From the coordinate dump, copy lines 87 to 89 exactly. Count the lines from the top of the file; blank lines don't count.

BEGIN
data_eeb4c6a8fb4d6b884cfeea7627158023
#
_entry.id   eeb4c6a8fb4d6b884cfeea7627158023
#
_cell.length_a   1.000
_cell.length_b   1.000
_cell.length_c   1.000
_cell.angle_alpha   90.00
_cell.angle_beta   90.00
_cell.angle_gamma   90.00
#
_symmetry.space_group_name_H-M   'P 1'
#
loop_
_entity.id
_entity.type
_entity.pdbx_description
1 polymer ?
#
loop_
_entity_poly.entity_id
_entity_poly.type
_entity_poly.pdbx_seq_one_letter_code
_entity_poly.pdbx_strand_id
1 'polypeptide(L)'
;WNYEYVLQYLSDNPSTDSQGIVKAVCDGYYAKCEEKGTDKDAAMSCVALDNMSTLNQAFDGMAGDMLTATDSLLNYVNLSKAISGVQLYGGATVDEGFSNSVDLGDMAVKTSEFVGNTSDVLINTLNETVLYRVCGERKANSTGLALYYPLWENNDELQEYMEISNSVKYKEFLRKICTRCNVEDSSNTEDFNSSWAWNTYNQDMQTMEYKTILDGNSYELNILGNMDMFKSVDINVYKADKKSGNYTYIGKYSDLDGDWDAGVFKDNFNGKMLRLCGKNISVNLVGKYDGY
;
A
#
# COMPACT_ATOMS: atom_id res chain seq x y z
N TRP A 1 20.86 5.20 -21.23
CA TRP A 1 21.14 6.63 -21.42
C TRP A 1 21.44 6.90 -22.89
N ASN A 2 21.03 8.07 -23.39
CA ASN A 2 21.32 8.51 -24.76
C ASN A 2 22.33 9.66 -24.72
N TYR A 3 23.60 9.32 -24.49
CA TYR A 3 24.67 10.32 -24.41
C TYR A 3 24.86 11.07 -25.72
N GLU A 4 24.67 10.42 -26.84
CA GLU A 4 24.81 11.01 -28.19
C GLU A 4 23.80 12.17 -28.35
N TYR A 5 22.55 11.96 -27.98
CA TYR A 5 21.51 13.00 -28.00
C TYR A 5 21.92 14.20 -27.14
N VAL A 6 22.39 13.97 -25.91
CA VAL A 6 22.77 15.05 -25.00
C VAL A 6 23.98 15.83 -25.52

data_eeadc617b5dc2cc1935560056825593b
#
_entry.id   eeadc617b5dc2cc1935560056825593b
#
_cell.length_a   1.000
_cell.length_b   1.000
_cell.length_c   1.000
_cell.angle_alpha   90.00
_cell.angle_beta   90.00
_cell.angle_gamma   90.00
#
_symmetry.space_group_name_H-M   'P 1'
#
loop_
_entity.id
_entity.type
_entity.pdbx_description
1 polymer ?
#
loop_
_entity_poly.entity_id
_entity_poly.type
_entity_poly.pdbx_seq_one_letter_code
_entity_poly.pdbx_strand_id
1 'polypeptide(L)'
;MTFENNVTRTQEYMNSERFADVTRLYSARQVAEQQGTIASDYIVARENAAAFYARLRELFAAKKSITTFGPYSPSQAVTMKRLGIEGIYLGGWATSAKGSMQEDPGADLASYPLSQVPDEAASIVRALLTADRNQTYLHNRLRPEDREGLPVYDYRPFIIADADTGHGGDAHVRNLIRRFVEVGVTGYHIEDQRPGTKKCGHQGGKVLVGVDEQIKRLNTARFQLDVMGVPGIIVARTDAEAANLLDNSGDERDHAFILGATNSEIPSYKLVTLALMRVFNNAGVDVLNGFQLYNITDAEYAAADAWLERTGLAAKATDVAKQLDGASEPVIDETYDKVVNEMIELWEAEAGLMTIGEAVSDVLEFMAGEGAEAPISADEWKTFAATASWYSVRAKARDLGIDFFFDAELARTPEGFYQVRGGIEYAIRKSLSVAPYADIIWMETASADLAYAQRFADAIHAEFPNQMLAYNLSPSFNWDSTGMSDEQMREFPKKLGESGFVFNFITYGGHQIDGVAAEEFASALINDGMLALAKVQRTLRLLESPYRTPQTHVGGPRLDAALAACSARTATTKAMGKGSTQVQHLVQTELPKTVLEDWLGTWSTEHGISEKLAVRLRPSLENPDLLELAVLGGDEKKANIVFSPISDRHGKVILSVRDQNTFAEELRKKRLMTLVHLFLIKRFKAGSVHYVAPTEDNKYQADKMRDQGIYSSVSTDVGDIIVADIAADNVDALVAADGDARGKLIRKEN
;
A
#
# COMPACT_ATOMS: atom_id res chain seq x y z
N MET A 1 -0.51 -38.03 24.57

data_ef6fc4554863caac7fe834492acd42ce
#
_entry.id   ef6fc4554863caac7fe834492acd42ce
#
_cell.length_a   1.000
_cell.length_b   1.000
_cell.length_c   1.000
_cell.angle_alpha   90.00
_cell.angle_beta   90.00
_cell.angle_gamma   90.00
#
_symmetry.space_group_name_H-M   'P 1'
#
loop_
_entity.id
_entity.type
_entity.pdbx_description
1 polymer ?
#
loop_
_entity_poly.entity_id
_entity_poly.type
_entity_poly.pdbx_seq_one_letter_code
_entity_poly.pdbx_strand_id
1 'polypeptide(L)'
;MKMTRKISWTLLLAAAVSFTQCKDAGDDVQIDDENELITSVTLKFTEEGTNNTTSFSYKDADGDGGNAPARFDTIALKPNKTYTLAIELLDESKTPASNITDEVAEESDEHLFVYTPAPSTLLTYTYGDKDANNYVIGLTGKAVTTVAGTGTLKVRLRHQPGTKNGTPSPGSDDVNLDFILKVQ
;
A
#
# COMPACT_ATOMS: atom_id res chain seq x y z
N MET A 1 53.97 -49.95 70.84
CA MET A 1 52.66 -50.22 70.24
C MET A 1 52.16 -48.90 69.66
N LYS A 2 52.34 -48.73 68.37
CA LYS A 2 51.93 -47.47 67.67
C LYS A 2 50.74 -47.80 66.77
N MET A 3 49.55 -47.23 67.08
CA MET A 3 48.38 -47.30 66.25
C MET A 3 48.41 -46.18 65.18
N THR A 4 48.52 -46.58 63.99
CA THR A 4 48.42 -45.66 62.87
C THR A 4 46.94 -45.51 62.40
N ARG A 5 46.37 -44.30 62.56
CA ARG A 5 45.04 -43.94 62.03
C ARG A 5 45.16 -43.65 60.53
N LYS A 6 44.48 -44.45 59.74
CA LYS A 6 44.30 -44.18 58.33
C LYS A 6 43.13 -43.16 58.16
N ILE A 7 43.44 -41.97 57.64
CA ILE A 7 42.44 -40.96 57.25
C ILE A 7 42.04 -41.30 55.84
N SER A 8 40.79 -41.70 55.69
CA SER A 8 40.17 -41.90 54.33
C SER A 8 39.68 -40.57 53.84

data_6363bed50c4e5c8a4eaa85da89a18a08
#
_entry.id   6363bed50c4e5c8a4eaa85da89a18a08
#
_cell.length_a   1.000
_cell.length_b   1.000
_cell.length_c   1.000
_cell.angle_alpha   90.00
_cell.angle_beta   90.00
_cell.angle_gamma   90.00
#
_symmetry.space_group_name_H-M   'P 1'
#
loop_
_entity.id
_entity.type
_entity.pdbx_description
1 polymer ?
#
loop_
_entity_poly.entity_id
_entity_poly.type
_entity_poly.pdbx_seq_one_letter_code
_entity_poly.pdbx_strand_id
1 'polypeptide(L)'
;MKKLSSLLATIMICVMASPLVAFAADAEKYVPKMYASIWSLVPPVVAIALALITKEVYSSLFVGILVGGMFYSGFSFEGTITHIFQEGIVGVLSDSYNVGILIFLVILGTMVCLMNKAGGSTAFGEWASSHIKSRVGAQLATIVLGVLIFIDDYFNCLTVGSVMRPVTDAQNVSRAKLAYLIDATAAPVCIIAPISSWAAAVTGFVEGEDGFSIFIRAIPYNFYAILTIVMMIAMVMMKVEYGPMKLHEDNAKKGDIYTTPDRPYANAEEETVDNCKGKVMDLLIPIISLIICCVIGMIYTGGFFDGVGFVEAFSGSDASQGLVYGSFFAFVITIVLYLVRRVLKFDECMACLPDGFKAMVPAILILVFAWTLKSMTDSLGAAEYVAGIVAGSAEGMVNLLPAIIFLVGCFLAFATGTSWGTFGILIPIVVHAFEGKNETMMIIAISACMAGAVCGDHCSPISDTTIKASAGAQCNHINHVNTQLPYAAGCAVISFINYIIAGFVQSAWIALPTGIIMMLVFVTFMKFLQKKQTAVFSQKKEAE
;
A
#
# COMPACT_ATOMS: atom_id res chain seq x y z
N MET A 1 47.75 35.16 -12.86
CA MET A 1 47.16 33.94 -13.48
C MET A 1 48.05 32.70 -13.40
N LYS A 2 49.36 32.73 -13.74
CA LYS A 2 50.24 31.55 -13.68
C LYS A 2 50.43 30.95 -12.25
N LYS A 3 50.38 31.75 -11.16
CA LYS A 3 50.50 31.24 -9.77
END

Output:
_cell.angle_alpha   90.00
_cell.angle_beta   90.00
_cell.angle_gamma   90.00